Private businesses and employers in 12 states to most recently include Wisconsin are faced with the decision to allow concealed weapons carry on company premises. The argument against banning weapons lies largely in the statistics and in the liability. The argument for banning weapons lies largely in perception of safety and in the ability to attract, retain and engage a productive workforce comprised of people unaccustomed to concealed weapons carry and its perceived threats.
Legal counsel and insurance underwriters are largely recommending employer silence on this issue. Silence allows lawful carry without interference. The US Library of Congress reports crime reduction in every state enacting Concealed Carry. Violent crimes are reduced 5-22%. The most popularly referenced FBI report utilizes a 7% reduction statistic.
As a global firm, we have had the opportunity to work with many states across the nation prior to Wisconsin’s recent Concealed Carry enactment. With a second hub in AZ and service to the Scottsdale Chamber’s Public Policy Advisory Council, we are no strangers to public weapons carry and private business rights to “Opt Out.”
Wisconsin employers are inundating us with questions, and we are pleased to provide an extraordinary knowledge base here. At the time of this report, the state of Wisconsin is not protecting employers from liability if choosing “weapon free zones.” Specifically, if an individual is harmed because he or she was not allowed to carry weapon per lawful right, the company can be held liable. Additionally, it is argued that the posting of “no weapons” signs specifically attracts crime similar to a resident posting a sign “not monitored by security system.”
The argument for banning weapons lies largely in the perception of safety and records of specific incidents. While statistically it is argued that crime is reduced by arming law abiding citizens, the fact remains that with concealed carry acts, individuals who shouldn’t be licensed still manage to get licensed. It is also evident that individuals use poor judgment in what constitutes “self defense,” improperly trained individuals gain access to weapons and accidents happen. What stings in minds are images of Columbine, Virginia Tech, “going postal” and a wealth of related tragedies. For many these images outweigh statistical probabilities and facts. Most are not aware of this report… among 25,000 2009 murders, less than 1% were committed by concealed carry permit holders.
Businesses which allow concealed carry on their property are immune from liability arising from that decision. Employers who choose to allow concealed carry without interference will adapt by removing policies and handbook language which prohibit the carry of weapons on premises. However, we recommend substituting this language with the requirement that weapons must be lawful and licensed.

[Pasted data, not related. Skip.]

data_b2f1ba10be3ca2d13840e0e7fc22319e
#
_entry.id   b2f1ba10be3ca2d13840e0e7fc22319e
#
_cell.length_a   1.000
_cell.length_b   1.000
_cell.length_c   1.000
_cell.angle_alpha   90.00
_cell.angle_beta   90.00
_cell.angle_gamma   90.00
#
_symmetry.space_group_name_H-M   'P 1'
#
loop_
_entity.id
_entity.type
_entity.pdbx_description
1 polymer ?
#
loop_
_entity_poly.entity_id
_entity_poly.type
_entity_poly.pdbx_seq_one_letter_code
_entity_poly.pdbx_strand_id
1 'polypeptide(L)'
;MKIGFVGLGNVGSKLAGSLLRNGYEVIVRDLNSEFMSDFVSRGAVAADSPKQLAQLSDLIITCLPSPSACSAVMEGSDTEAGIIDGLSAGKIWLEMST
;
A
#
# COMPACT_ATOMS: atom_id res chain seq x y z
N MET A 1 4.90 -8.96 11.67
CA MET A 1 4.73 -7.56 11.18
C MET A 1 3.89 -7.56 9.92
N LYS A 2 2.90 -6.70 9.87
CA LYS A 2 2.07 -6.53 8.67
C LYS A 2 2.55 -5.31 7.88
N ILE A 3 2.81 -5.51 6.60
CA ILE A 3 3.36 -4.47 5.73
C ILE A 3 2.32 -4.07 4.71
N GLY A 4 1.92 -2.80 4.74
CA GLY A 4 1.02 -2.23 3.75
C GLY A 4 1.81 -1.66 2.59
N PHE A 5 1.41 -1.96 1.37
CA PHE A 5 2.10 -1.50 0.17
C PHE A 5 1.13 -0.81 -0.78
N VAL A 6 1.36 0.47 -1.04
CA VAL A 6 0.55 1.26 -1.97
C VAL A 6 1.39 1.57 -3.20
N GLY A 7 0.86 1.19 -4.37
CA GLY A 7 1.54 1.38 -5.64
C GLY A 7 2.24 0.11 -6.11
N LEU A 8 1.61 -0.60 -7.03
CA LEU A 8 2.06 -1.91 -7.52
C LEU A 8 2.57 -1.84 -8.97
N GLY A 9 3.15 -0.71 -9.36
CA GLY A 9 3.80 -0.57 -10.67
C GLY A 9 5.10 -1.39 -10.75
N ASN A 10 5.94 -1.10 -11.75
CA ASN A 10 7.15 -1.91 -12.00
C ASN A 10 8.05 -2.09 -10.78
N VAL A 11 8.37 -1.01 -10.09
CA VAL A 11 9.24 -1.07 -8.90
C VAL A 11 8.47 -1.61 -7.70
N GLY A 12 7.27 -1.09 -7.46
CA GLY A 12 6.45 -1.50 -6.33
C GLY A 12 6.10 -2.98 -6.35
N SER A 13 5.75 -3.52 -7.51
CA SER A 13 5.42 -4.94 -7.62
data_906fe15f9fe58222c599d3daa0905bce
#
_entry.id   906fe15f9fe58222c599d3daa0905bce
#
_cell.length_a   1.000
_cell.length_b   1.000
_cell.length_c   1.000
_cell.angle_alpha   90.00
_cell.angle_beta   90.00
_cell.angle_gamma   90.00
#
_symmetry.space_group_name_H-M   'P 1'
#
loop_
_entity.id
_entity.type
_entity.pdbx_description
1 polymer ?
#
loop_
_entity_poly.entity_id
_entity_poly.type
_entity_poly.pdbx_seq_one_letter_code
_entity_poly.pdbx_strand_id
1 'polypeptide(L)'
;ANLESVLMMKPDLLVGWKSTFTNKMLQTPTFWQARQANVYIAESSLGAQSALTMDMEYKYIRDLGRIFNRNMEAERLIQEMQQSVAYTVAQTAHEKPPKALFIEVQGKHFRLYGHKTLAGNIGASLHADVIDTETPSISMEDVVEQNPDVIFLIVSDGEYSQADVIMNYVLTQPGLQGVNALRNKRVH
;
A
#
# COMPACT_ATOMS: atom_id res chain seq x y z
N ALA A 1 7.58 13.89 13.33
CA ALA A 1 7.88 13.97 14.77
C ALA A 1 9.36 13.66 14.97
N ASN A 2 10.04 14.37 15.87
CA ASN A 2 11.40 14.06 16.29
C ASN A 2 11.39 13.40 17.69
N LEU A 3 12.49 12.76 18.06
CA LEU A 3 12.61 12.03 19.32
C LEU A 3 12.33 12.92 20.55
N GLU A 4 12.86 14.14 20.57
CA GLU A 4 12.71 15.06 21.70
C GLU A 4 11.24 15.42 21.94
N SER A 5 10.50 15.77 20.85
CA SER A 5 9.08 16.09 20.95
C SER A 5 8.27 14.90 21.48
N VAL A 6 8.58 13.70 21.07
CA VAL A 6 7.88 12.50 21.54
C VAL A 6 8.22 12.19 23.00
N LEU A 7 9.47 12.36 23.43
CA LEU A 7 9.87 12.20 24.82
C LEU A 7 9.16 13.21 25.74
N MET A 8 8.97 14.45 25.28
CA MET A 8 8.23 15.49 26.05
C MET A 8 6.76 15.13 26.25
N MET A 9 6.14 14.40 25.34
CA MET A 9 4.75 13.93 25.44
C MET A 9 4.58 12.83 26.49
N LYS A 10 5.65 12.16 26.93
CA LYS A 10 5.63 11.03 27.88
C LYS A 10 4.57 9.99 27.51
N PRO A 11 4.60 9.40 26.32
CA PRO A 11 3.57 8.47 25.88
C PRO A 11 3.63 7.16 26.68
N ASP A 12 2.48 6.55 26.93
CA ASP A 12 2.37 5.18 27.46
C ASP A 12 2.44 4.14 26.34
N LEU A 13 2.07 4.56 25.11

Employers who choose to “opt out” will create a “weapon free zone.” Employers may choose to prohibit concealed carry during work activities, and if they do so, then language must be modified and signs must be posted. The sign must:
• Be at least 5 inches by 7 inches.
• State that concealed or open firearms are prohibited in the building or on the premises.
• Specify the area to which the prohibition applies.
• Be placed in a prominent place near all of the entrances to the part of the building to which the restriction applies or near all probable access points to the grounds or land to which the restriction applies, as applicable, where any individual entering the building, grounds, or land can be reasonably expected to see the sign.
• Businesses should consider the universal “no” symbol of a circle around a picture of a firearm with a slash across the middle of the circle, indicating that firearms are prohibited.
An employer may not prohibit an employee, as a condition of employment, from carrying a concealed weapon in the employee’s own motor vehicle, even if the employee uses his or her vehicle in the course of employment or if the motor vehicle is on company grounds. Some employers are creating a policy that vehicles containing weapons on company premises must remain locked at all times.
HRS is active in helping craft and/or review employee handbook policies on this matter. For those who wish to “opt out,” the sample “Weapons Ban” policy to follow is one of the alternatives available. Customization may be expected.
Weapons Ban Policy Sample
The company complies fully with all applicable federal, state and local laws to include the Concealed Carry Act. Weapons and firearms of any type are strictly prohibited within company premises at all times. Company premise includes property owned, leased or controlled by the company. Company premises also include anywhere that company business is conducted, such as customer locations, vendor/associate locations, trade shows, restaurants or any venue visited for the purpose of business. Weapons include, but are not limited to, guns, knives or swords with blades over four inches in length, explosives, and any chemical whose purpose is to cause harm to another person.
Regardless of whether an employee possesses a concealed weapons permit or is allowed by law to possess a weapon, weapons are prohibited on any company property or in any location in which the employee represents the company for business purposes, including those listed above.
Possession of a weapon can only be specifically authorized by a company officer to allow security personnel or a trained employee to have a weapon on company property when this possession is determined necessary to secure the safety and security of company employees. Only a company officer may authorize the carrying of or use of a weapon within company premises. Any violation of this policy or federal, state or local laws which relate to weapons shall also result in immediate discipline up to and including termination.